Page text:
NWM itself was another crazy success, and Ben and Maury (and the LearnLarp team, which they lead) have since gone from strenght to strength. I’m glad I was there at the beginning.

This is me at NWM, looking less cool than I felt.

I was fortunate enough to not only be part of running events in 2016, but also had the great privilege of going to the events of other people. One of these was Ropecon in Finland, where I was invited back as a Guest of Honour after having been there in 2005 as a GoH.

It was super, super awesome, and I can’t thank my hosts enough for having me. I got to say inspiring things to a huge crowd, got to hold lectures and do TV interviews, and my handlers Joonas and Ville-Emmeli even found time to let me run two freeform sessions of the larp Crossing Borders.

I got to connect with friends both new and old, and I even got to go on an unforgettable sailing trip with Hakkis (featured below) and his friend, Ville on Hakki’s yacht.

An Italian Game of Thrones larp held at a castle? Who wouldn’t have gone? I certaintly went, and had something of an adventure. In fact, I’ve written about it here on the blog before, so I won’t say much more about it.

I will say that it was great getting to not only larp in Italy, but also to hang out with some of the great Italian larpers. Fantastic people, and cool to get a glimpse into a very different kind of culture (and larp scene).

This year’s Fastaval freeform convention was great (as usual). During the Otto award show, I got to feel the friend-pride when Sofie, our chief of sales, won a board game award. I also managed to forget that I was going on stage myself, and only realised the presenters were talking about me when people starting clapping.

Improvising a speech with no advance warning is luckily something I’ve done before, and I was grateful that I got to present the Honorary Otto for 2016 to Simon James Petitt, for his lifelong contributions both big and small.

The picture of Simon clearly shows that it also meant something to him!

After a break of fourteen years, I returned to the Jutland summer larp scene. An imposing village constructed of wooden “pre-fab” houses, 250 (or so) players, and impressive costumes set the stage for this medieval/low-fantasy larp.

I hadn’t planned a lot, and ended up playing with Charles, Mimmi and some cool Swedish guys. We were poets and florists, but in a slightly mafioso way, and it was a ton of fun. Pressuring someone into buying poems and flowers was a first for me, but I really enjoyed it.

It was also interesting to see how much had changed – and how much hadn’t – since 2002, when I last when to an Einherjerne larp. I’m not sure I’ll ever play the character of Poet-Bjarke again, but I am glad he got to live for a while.

The official larp photograhpers caught us on camera here. So if you ever wondered what a medieval(ish) flower/poem/forgery operation looks like, here’s an interpretation.

In May, Anders and I went to Texas. Not to eat steaks and wear stetson hats, but to talk larp, at the second LGC (we’d been at the first in 2014 as well). And damn, am I glad we went.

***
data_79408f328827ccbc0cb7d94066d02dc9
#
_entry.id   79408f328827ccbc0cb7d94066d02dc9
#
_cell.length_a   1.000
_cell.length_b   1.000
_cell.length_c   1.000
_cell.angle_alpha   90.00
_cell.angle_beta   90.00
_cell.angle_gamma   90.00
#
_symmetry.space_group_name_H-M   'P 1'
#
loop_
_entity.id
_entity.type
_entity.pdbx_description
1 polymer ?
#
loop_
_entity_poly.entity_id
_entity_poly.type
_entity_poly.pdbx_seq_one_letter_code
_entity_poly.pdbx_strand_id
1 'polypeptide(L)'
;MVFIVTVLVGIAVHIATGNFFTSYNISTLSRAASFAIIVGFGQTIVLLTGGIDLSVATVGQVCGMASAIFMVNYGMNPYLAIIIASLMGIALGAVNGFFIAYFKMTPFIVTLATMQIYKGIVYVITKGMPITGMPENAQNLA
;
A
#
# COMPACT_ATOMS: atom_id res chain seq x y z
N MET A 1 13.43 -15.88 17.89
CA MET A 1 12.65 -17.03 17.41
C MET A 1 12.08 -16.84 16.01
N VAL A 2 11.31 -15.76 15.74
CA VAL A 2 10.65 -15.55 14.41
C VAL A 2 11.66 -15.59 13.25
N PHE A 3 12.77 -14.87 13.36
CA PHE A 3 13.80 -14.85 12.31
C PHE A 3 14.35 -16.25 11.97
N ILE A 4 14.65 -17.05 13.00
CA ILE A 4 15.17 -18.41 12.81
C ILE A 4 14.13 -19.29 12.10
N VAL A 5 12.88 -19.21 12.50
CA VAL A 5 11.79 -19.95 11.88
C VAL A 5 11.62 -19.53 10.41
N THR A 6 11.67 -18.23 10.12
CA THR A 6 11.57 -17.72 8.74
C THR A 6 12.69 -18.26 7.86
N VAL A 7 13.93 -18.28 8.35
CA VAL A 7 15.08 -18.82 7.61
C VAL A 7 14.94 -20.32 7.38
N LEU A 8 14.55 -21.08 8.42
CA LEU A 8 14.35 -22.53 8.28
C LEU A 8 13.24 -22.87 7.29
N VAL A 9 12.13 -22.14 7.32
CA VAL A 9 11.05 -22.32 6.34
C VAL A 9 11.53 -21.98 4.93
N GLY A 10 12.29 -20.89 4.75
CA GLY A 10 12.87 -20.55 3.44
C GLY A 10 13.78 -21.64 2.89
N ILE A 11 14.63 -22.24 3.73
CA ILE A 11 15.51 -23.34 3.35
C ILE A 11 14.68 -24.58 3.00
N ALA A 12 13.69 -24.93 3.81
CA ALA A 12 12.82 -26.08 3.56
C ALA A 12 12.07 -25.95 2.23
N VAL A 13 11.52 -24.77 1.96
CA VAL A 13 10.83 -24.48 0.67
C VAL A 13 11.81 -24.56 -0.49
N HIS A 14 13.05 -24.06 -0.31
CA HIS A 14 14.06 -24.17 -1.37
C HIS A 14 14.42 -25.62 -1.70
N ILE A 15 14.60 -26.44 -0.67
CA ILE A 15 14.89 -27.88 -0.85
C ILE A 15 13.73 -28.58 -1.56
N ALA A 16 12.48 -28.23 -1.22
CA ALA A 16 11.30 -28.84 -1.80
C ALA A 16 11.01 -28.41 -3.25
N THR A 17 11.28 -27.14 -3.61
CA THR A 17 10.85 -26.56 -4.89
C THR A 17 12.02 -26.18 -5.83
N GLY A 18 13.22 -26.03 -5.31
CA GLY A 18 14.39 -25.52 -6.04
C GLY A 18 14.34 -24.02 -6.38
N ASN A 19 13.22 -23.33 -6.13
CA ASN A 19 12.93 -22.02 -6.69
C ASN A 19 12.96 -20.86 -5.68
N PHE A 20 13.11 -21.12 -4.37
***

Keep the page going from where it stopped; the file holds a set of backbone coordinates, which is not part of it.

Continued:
It was amazing to be at a larp conference where I didn’t know many people, but still had a solid posse to hang with. I got to meet new people, talk more larp than I normally do at Knudepunkt, Fastaval or Forum, and I got to encounter larp aspects I didn’t know existed.

I also got to meet Ashley Zdeb and Michael Pucci for a second time, and really clicked with them, and their third wheel, Jeff Moxley. In fact, we clicked so much that we’re now doing two larps with them (Roadtrip and Battleship), and we helped them do their film trailer as well. They even got a War Hippo.

Anders and I also got to leave a War Hippo with Ben and Maury, as a symbol of friendship and alliance, and with shameless showmanship I read a poem aloud from the stage during my keynote speech, with the audience joining in.

The keynote is here, if you want to see it.

I didn’t just go to larpy-talky stuff abroad, but also in Denmark. This year’s Forum conference was the biggest so far, and also succeeded in beating the record for money collected at the auction. Woohoo!

Also, it was enormous fun to go there as part of The Orcs are Coming, and also to have more than 30 people from Rollespilsfabrikken present. We also bought a Batman suit, which I wore during the part on the final night. Needless to say, my drunken self had clothes-swapped it with someone during the evening, but I managed to get it back, and still have it.

I realise that I could go on and on, and that just shows to me that my 2016 has been eventful and full of experiences. I went to both London and New York with Marie, did more CoW, FM and got to spend with people I care about. I got to do some uncleing (totally a word) and even got to drag my mother to her first larp ever. That was touching and humbling, but belongs with those stories that are better suited to a more private setting.

Looking back, 2016 shares one aspect with the last many years. Professionally and project-wise, it’s been my wildest year yet. On the personal front, things are more complex (Marie and I got married in 2009, so it’s not like we can top that anytime soon!), but when it comes to career and creativity, things are still moving forward.

One day I’ll perhaps even start making money, but for now, I’m just glad that I get to make a difference, and that I work with amazing people.

And how about next year? Well, let’s just say that I would be very surprised if it didn’t become even crazier still. Just with less weeks abroad, please!

And now the flight is boarding.

Denmark and 2017, I am on my way.

Director at The College of Extraordinary Experiences, Coach at McKinsey & Founding Partner at The Global Institute For Thought Leadership. Author of 31 books.